Equi SearchUser is Offline
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    09 Feb 2010 04:09 PM
    You are really lucky, Mindy. You must wear the right size because one of my other problems is exactly that, finding my size. I need anywhere from a 3 to a 5 depending on the brand and sometimes (not often) even a 3 is too big!! But what's really irritating is if there is a smaller size, then often it's too tight. But, to be honest, that seems to be a problem with slacks or jeans in general. When you think of all the shapes and sizes that people come in, it's kind of a miracle to find anything that actually fits!
    walkinthewalkUser is Offline
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    22 Feb 2010 08:53 AM

    I urge ALL the ladies to look at the Fuzzy Logic Riding pants -- NO MATTER YOUR SIZE because they will custom make riding pants for you!!!!!

     I have two pair of the summer weights and love them!  Not only are they extremely comfortable to ride in, but they are so "spiffy" looking, I have been wearing them to work all winter long.  They are much warmer than regular slacks and actually warmer than blue jeans, while still keeping you cool - if that makes any sense.

    I am well acquainted with Claudia (EQ Gifts) that sells the Fuzzy Logic pants from another horse forum.  I promise promise promise, she is a very ethical and honest business person.  She is also a long time serious trail rider.

    And speaking of that, the Fuzzy Logic pants were designed and are U.S.A. made by women who ride both on the trails and in the show ring.

    I can't say enough good about these riding pants except as soon as I get over choking on my $350 bill for the equine and canine chiropractor, I am going to buy a third pair:)

    http://cqequinegifts.com/

    Here's the actual Fuzzy Logic website for more information:  http://www.fuzzylogicequine.com/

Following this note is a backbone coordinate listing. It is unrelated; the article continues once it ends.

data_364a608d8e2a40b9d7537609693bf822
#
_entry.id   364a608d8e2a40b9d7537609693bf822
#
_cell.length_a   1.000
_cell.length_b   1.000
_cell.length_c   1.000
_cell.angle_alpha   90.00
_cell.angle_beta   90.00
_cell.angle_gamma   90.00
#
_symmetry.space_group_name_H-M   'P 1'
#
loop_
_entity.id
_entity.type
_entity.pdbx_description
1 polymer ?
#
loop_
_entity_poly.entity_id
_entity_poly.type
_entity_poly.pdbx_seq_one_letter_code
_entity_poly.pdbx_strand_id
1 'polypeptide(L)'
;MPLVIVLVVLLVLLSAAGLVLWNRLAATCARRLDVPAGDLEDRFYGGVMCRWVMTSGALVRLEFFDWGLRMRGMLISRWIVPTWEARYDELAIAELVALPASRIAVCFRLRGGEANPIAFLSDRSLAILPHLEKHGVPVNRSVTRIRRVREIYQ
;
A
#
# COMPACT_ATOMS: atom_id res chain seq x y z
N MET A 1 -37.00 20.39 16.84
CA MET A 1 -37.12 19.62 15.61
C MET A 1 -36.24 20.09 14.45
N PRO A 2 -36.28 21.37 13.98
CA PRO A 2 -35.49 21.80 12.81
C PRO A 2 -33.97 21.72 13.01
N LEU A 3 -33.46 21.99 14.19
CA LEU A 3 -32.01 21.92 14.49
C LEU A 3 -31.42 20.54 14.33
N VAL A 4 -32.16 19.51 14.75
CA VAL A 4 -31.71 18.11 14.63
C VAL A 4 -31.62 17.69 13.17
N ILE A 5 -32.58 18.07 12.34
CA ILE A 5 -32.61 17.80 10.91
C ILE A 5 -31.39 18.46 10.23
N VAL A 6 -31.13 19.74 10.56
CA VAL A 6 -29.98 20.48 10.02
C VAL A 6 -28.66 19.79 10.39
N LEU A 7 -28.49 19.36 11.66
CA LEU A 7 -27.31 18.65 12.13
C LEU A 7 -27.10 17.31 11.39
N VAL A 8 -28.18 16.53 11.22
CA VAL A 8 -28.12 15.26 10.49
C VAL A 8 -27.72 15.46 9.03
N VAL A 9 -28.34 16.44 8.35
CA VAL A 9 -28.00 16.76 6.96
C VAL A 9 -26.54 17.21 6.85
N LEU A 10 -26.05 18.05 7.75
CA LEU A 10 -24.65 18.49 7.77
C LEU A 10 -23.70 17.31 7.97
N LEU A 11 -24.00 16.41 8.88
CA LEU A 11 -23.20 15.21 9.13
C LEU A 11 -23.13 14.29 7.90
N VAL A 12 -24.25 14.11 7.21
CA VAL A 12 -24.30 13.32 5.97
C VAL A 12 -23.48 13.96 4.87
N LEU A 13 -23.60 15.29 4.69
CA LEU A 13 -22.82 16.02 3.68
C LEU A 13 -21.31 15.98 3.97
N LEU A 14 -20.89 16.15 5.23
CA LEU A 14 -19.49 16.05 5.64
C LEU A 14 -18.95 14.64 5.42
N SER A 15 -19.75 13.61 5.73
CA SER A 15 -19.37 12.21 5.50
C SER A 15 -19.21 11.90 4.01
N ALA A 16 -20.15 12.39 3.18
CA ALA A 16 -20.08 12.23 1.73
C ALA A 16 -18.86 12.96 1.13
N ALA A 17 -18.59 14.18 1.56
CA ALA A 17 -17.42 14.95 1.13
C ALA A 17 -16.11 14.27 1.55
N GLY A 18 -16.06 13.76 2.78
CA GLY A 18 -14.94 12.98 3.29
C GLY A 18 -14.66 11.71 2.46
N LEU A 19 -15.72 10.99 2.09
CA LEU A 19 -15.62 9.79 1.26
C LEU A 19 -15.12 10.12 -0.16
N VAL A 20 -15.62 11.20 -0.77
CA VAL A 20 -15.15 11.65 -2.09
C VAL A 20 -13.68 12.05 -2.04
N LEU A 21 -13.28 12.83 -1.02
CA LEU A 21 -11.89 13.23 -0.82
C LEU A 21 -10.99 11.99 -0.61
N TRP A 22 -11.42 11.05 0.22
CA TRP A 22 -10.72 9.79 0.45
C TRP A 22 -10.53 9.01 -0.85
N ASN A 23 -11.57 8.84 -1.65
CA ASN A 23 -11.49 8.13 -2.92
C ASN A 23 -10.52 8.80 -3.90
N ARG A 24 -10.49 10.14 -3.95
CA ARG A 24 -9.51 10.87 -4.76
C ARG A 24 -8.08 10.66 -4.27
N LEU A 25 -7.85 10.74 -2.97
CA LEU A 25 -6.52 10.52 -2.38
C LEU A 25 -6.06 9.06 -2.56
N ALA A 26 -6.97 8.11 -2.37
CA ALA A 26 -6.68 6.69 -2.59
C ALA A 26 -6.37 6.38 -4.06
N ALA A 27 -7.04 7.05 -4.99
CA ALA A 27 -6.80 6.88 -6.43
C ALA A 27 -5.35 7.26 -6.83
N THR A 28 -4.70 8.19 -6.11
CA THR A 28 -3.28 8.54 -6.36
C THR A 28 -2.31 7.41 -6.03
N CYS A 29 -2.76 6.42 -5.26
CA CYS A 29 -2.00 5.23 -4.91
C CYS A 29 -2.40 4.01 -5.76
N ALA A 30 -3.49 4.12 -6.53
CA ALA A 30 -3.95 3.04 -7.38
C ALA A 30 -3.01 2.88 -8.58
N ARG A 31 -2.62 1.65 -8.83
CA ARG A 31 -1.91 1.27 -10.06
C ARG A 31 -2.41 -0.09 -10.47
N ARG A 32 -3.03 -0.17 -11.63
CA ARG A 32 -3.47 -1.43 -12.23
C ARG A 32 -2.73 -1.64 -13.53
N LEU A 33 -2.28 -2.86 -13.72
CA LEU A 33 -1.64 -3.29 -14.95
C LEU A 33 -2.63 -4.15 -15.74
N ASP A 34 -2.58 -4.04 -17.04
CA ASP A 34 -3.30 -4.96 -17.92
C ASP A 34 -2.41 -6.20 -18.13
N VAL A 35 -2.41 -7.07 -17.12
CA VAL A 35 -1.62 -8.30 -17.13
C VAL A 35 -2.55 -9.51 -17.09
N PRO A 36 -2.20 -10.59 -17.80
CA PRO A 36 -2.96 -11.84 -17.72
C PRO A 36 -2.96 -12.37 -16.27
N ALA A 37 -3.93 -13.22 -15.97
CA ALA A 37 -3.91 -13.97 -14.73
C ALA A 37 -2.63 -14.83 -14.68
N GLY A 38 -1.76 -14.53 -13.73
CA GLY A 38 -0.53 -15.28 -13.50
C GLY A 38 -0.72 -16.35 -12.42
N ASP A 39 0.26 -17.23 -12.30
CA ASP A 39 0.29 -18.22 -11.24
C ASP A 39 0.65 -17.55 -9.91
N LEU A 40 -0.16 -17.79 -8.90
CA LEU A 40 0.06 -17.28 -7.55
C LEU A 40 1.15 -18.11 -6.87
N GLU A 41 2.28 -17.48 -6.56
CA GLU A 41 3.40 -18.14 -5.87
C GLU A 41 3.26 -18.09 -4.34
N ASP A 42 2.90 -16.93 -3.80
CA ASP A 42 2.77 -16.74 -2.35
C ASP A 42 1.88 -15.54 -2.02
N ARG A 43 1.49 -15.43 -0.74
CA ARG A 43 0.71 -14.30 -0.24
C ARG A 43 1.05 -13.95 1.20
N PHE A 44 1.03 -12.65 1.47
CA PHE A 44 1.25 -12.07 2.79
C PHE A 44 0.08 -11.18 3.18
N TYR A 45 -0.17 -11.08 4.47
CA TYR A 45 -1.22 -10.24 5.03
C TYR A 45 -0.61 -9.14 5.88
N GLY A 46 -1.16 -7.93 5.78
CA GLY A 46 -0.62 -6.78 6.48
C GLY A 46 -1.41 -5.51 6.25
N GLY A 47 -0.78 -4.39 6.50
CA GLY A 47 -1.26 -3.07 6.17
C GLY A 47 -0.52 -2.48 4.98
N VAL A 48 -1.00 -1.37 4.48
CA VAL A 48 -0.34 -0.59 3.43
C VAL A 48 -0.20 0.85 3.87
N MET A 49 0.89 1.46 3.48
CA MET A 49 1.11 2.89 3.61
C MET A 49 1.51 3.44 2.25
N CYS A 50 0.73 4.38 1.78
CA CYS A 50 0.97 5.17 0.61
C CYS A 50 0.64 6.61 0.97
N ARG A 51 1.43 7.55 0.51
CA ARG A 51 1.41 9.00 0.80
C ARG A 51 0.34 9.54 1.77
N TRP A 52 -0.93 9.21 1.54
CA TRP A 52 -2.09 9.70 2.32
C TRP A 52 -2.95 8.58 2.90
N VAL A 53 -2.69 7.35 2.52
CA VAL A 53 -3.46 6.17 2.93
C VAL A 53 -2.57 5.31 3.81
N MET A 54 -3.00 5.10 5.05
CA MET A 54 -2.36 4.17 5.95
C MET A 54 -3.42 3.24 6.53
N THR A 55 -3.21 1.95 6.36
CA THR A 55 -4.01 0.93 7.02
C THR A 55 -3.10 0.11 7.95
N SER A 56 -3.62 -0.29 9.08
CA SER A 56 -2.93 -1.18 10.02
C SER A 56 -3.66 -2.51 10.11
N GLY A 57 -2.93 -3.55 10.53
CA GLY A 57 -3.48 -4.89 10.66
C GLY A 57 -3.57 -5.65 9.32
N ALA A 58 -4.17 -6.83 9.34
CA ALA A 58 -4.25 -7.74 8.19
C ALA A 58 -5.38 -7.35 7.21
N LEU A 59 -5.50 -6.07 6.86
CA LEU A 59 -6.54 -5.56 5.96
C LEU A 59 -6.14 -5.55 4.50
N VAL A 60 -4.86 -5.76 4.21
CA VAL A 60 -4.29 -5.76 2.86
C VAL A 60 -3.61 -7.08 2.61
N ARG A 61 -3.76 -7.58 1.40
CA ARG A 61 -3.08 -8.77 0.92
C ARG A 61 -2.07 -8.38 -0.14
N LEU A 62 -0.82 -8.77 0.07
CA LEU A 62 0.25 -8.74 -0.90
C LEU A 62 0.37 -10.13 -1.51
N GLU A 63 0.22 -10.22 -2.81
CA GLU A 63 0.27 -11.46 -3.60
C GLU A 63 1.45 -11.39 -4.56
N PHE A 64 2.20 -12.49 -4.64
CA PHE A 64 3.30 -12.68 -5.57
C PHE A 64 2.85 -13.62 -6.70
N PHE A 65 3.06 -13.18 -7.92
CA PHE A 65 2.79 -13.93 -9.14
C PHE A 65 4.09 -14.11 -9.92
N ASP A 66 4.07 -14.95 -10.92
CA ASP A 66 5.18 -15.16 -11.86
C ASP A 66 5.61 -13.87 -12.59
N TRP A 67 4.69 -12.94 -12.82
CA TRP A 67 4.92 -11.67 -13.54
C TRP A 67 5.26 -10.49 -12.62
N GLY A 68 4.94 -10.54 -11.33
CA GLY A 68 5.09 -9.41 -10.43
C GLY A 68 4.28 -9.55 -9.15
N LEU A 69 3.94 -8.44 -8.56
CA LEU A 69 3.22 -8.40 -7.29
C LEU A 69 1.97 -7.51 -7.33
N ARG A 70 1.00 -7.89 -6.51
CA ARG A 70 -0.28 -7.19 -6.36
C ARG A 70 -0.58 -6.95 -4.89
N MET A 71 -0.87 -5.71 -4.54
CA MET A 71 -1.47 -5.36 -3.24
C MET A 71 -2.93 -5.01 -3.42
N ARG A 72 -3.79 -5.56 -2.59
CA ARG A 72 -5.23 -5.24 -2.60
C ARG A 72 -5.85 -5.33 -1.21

Equi SearchUser is Offline
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    22 Feb 2010 01:19 PM
    This is why I love the internet! That's great information and I just checked out their site. I couldn't get information on cost, but I emailed Dawn and I also mentioned to her that they need to have a booth at the Midwest Horse Fair in Madison, Wisconsin.

    Thanks so much for the tip!

    P.S. Maybe you should learn how to massage your animals (I know it's not the same thing)!
    txspotsUser is Offline
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    23 Feb 2010 11:40 AM

    [quote user="Anne W"]

    P.S. Maybe you should learn how to massage your animals (I know it's not the same thing)!
    [/quote]except I think a session with a trained chiro is less than the tuition for the massage school, and you're right it's not the same.
    walkinthewalkUser is Offline
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    23 Feb 2010 02:39 PM

    [quote user="txspots"]

    [quote user="Anne W"]

    P.S. Maybe you should learn how to massage your animals (I know it's not the same thing)!

    [/quote]except I think a session with a trained chiro is less than the tuition for the massage school, and you're right it's not the same.[/quote]

    I did learn enough "T-Touch" years ago to give The Boys "feel good" massages, but one of them was literally pushed thru the fence by someone or something and was all out of kilter diagonally from his right jaw to his left butt. 

    Even though the general public wouldn't recognize something was wrong, I did and knew he needed help from an expert.  He was bad enough that the chiro is coming back this Thurs to check on himInsert smiley

    txspotsUser is Offline
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    24 Feb 2010 11:19 AM

    good for you for catching that walkin - not every owner would

    paint_horse_miloUser is Offline
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    23 Apr 2010 03:29 PM

    Until just three weeks ago I was working in a western retail store. Have you tried the Wrangler Q Baby, Cash, or Jet jeans? They are all designed for the rider, but also are cute and practical. They come in a mid rise (about 1/2 inch below belly button) are a boot cut leg and some offer a "kick slit" on the bottom outside hem to better fit over boots. I personally wear them (im 19 and slender but with curves), but they wear well (and look good) on any age group of women, and believe me, I sold a LOT of them! I personally like the Cash, they are 100% cotton with no stretch. But the Q Baby and Jet have stretch if you like that, and what is called a "no gap" waistband so you dont get that "pooch" in the small of your back. And they fit even better when your in the saddle. I HIGHLY recommend them for any size/age rider.